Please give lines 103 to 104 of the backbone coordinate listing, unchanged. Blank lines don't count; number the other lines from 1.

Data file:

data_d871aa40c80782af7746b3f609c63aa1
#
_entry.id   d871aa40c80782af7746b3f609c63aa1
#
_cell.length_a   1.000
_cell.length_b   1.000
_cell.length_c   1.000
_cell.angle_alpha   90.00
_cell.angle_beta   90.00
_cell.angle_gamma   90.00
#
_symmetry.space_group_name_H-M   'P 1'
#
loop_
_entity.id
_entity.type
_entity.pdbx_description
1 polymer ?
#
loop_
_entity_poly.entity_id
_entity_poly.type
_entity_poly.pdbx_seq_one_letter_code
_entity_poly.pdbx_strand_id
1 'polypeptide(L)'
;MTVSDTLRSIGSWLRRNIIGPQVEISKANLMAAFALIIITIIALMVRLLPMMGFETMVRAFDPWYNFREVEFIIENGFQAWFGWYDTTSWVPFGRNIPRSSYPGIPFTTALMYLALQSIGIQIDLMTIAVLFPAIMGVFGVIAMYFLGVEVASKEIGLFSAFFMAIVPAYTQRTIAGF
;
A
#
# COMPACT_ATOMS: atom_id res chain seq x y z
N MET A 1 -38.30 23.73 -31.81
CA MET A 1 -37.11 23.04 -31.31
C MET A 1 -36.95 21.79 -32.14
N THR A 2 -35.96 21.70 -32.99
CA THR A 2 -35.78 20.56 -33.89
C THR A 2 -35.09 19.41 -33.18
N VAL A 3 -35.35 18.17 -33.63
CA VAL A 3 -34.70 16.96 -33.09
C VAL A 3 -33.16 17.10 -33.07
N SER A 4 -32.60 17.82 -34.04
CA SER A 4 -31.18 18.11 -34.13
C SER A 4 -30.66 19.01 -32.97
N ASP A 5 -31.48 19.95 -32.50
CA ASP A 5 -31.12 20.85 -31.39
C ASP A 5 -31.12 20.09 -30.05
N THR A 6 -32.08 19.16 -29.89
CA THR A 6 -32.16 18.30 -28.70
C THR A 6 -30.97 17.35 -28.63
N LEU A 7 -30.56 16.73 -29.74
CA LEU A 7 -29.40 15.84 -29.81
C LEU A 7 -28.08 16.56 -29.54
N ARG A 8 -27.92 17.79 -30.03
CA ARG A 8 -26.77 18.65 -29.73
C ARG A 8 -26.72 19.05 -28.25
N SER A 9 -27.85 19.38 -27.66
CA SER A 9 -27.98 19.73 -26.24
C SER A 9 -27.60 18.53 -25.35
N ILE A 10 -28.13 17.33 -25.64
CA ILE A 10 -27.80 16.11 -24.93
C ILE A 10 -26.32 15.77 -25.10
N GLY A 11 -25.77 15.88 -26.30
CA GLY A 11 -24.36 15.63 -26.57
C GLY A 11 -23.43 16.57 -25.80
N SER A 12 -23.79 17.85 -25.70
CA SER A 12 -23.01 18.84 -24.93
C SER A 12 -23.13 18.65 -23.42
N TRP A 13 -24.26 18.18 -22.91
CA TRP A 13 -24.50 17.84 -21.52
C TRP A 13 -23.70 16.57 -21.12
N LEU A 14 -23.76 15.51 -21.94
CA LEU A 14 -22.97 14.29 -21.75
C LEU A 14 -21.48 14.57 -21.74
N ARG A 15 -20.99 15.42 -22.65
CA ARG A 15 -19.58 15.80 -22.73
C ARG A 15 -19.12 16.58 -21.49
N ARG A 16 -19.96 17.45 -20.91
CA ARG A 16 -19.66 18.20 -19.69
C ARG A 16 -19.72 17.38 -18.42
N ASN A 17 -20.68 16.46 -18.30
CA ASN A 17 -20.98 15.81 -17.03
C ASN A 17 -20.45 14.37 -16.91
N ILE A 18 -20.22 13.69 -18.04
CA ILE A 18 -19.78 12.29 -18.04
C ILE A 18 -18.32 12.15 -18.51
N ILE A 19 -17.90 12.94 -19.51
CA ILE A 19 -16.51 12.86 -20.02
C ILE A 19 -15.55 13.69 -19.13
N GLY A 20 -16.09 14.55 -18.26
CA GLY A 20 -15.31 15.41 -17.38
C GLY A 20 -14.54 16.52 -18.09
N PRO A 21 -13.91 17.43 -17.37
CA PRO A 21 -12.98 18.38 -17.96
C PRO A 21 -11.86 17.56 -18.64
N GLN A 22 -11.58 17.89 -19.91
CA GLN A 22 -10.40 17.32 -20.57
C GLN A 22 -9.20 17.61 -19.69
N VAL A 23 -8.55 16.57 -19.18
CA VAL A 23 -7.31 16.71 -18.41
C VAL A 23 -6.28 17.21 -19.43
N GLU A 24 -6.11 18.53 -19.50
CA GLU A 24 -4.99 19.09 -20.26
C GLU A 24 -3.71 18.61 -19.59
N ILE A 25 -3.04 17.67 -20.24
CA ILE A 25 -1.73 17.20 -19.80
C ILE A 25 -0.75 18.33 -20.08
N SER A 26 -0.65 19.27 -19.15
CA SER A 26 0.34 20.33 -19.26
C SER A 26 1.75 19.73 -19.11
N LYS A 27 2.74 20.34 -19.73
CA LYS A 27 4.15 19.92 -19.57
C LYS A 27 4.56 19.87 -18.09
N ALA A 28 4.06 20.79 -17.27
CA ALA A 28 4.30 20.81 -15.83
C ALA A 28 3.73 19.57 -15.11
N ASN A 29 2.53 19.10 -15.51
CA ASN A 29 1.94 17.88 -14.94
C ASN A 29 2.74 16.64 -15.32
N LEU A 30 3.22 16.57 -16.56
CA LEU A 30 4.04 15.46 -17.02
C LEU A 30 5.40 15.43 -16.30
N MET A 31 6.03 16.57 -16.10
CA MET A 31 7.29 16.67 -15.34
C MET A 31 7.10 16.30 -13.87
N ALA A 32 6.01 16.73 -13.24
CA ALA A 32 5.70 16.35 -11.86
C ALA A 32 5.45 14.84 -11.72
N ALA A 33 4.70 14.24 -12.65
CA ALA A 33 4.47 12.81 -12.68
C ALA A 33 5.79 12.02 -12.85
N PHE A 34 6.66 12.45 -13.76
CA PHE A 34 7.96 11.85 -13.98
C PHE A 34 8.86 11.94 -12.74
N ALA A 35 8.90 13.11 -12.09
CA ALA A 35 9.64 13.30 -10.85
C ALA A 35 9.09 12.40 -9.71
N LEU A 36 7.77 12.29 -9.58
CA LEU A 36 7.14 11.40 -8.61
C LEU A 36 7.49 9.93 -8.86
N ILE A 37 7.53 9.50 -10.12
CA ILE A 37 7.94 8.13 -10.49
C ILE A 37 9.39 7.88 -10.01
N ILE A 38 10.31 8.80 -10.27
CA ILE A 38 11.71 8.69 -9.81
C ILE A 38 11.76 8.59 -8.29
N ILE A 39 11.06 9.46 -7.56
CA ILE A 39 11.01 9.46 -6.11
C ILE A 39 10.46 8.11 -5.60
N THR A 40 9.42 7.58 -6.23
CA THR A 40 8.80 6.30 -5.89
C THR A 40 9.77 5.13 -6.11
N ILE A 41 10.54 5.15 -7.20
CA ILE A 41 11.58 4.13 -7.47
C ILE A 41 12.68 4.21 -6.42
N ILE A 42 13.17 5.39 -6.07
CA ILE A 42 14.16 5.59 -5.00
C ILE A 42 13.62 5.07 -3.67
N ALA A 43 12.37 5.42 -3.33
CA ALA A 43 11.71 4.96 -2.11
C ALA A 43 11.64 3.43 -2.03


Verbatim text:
N ILE A 25 -3.04 17.67 -20.24
CA ILE A 25 -1.73 17.20 -19.80